Editorial: Revival of $272-million CSX hub will boost eastern N.C. economy
Posted July 20, 2016 5:37 a.m. EDT
Updated July 20, 2016 5:42 a.m. EDT
-- $272 million CSX hub will bring much-needed jobs and investment to eastern N.C.
-- After botched effort in Johnston County, local leaders in Edgecombe and Nash counties launched a credible and professional outreach to CSX.
-- Community support appears to have been secured before project announcement.
-- Is our state’s economic development program “broken” or are some just not devoted to making it work?
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A CBC Editorial: Wednesday, July 20, 2016; Editorial# 8031
The following is the opinion of Capitol Broadcasting Company
The timeline could be a tale of miraculous resurrection. In fact, the announced revival Tuesday of the once-left-for-dead CSX transportation hub in eastern North Carolina, was about determination and the work of skilled, tried-true economic development professionals. The Carolina Connector project announced by Gov. Pat McCrory, which appears to have strong local support, will be located near Rocky Mount.
In mid-January, an ebullient McCrory announced that the hub would be located in Johnston County. Two weeks later, after an avalanche of protests and bitter opposition from landowners and residents in the area who claimed to have been blind-sided and bullied, McCrory declared the project in Johnston County dead – or no better than on life support. McCrory and his economic development apparatus were dejected and embarrassed.
That’s about the time that Norris Tolson, head of the Carolinas Gateway Partnership – the public-private economic development agency for Nash and Edgecombe counties -- sprang into action. Tolson, a former state Commerce Secretary and legislator, had recently retired as CEO of the N.C. Biotechnology Center and taken over as head of the partnership.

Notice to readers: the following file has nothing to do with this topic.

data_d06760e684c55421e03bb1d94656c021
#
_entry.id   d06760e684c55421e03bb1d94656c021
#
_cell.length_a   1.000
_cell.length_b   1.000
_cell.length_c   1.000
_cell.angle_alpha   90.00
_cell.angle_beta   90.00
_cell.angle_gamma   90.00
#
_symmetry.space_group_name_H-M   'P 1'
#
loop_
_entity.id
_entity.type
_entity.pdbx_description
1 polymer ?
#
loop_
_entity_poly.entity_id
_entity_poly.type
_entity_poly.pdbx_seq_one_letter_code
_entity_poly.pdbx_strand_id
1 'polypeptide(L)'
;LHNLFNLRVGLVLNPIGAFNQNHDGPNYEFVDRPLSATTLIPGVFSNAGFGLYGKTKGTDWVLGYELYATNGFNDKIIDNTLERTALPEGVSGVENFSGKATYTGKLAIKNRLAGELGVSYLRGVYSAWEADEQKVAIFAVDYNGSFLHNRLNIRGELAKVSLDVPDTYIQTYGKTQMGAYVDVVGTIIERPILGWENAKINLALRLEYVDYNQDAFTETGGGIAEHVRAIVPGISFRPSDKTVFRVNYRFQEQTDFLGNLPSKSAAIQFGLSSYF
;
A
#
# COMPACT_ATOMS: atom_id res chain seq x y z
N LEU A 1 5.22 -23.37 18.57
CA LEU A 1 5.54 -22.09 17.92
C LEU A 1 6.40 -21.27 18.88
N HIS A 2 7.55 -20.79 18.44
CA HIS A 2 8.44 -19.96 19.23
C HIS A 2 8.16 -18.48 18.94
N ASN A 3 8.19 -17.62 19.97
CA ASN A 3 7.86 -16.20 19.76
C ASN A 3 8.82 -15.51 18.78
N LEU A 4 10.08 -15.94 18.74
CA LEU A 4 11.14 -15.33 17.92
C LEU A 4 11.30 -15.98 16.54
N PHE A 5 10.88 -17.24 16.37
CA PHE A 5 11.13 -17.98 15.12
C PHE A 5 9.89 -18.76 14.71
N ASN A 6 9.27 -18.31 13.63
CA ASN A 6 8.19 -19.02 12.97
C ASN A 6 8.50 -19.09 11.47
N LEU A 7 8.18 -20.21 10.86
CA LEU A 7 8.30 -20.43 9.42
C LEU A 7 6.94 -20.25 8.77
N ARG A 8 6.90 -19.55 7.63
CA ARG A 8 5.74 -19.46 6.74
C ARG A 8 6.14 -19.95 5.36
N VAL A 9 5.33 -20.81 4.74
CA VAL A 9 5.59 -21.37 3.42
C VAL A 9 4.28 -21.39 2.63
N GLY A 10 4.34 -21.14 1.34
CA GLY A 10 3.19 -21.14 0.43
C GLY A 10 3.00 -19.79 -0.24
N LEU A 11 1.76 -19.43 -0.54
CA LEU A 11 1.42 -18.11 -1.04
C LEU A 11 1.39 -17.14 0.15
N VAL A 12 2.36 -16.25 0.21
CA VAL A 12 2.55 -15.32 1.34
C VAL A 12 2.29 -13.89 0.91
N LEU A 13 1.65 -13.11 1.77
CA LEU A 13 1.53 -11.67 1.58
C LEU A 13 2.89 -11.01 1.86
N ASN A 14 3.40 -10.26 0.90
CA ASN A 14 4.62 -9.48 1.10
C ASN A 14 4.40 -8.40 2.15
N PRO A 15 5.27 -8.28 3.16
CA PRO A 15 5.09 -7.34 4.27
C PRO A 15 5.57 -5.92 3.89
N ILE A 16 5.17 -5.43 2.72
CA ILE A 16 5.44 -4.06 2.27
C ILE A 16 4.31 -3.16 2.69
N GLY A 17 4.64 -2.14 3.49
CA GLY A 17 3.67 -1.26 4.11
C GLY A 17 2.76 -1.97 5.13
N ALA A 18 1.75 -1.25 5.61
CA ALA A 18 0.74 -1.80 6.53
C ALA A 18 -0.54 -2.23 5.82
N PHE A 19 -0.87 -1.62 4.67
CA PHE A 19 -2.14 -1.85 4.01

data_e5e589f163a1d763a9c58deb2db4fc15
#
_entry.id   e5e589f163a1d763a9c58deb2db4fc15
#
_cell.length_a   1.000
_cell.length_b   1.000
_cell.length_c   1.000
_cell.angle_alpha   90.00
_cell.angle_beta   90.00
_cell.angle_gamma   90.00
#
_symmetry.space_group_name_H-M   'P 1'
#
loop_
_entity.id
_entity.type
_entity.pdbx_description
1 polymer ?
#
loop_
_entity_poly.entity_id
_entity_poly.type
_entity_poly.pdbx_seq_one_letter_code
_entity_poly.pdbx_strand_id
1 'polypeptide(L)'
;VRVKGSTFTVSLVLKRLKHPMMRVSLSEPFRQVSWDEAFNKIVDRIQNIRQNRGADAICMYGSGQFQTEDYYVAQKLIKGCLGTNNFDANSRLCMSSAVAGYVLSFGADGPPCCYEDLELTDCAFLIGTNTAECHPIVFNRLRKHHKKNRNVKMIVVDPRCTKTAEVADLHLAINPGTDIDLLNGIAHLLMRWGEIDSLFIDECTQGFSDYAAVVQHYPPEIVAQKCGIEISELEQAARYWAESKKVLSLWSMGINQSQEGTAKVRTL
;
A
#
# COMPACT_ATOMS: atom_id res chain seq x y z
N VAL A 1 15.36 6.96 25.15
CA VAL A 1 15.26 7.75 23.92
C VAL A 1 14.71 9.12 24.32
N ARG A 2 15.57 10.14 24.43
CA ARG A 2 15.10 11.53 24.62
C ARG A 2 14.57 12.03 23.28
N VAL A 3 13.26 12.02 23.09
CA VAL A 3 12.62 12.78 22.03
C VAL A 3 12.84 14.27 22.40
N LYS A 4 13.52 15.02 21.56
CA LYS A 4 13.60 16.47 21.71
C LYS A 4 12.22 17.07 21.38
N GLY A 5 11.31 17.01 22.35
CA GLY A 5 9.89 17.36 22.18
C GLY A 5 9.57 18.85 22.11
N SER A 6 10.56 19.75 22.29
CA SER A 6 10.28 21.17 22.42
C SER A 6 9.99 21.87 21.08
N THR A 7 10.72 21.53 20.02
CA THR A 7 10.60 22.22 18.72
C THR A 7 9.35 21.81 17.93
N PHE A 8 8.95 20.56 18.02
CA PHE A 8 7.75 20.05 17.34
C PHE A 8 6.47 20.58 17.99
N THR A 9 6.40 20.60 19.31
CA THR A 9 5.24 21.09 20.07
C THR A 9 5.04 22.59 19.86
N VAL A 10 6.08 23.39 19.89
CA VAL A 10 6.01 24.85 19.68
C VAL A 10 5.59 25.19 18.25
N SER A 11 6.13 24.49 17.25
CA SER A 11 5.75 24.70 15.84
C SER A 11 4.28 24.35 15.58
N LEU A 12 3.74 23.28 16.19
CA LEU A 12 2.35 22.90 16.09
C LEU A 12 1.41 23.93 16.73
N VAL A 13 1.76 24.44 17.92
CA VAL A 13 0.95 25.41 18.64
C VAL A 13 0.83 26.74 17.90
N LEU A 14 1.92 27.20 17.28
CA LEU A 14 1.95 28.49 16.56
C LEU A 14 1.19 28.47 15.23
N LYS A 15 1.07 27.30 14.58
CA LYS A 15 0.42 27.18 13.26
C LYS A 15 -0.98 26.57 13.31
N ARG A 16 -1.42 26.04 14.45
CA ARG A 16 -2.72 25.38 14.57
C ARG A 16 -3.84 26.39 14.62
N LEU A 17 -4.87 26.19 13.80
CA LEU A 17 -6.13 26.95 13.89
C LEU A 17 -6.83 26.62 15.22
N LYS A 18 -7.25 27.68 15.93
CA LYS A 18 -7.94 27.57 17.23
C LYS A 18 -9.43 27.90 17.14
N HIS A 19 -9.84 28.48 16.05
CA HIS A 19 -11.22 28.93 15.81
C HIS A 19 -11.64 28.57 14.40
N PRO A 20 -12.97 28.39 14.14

On his own initiative, he called executives with CSX. Might there be a location in the Nash-Edgecombe county area that could fit their needs for a hub? Tolson and the CSX execs met, reviewed two sites, and one seemed to fit the railroad’s needs.
Tolson instinctively knew that securing the rights to the land was critical and that it would be best if that were done locally. He told CSX officials that Carolinas Gateway would take care of securing options to the property for the project. By the end of May, the agency reported to CSX that it had secured options on a total of about 700 acres. The project was back on.
While the governor was front-and-center at Tuesday’s announcement, the array of officials sitting on the front row at the Dunn Center on the N.C. Wesleyan College campus reflected the kind of broad community and leadership consensus it takes to make economic development successful. That row included a powerhouse of state leaders with deep Rocky Mount and eastern North Carolina roots -- former Republican Lt. Gov. Jim Gardner and Democratic Gov. Mike Easley – both Rocky Mount natives, Gov. Jim Hunt, from Wilson, and Rocky Mount resident, Attorney General Roy Cooper. There was a bipartisan gaggle of state legislators, too.
In an area of the state where unemployment is at epidemic levels and economic investment is stagnant, the $272 million project, with 250 to 300 construction jobs and another 150 permanent jobs, is a huge boost. The ripple effect of the hub that will provide a critical shipping link to the state’s ports could result in as many as 1,500 jobs around the state.
In short order, the state’s $100 million investment for rail and infrastructure improvements along with a Job Development Investment Grant for job creation, will start to pay off and spur further economic growth in the region.
McCrory repeatedly complains that he inherited a “broken” economic development system. But if he and his economic development team are truthful, they’d look at this important success and recognize its roots are in the effective engine he inherited. Rather than bash those efforts, he would be wise to embrace them and turn to those who made North Carolina the envied economic development juggernaut of the South. The proof was all around him on Tuesday in Rocky Mount.
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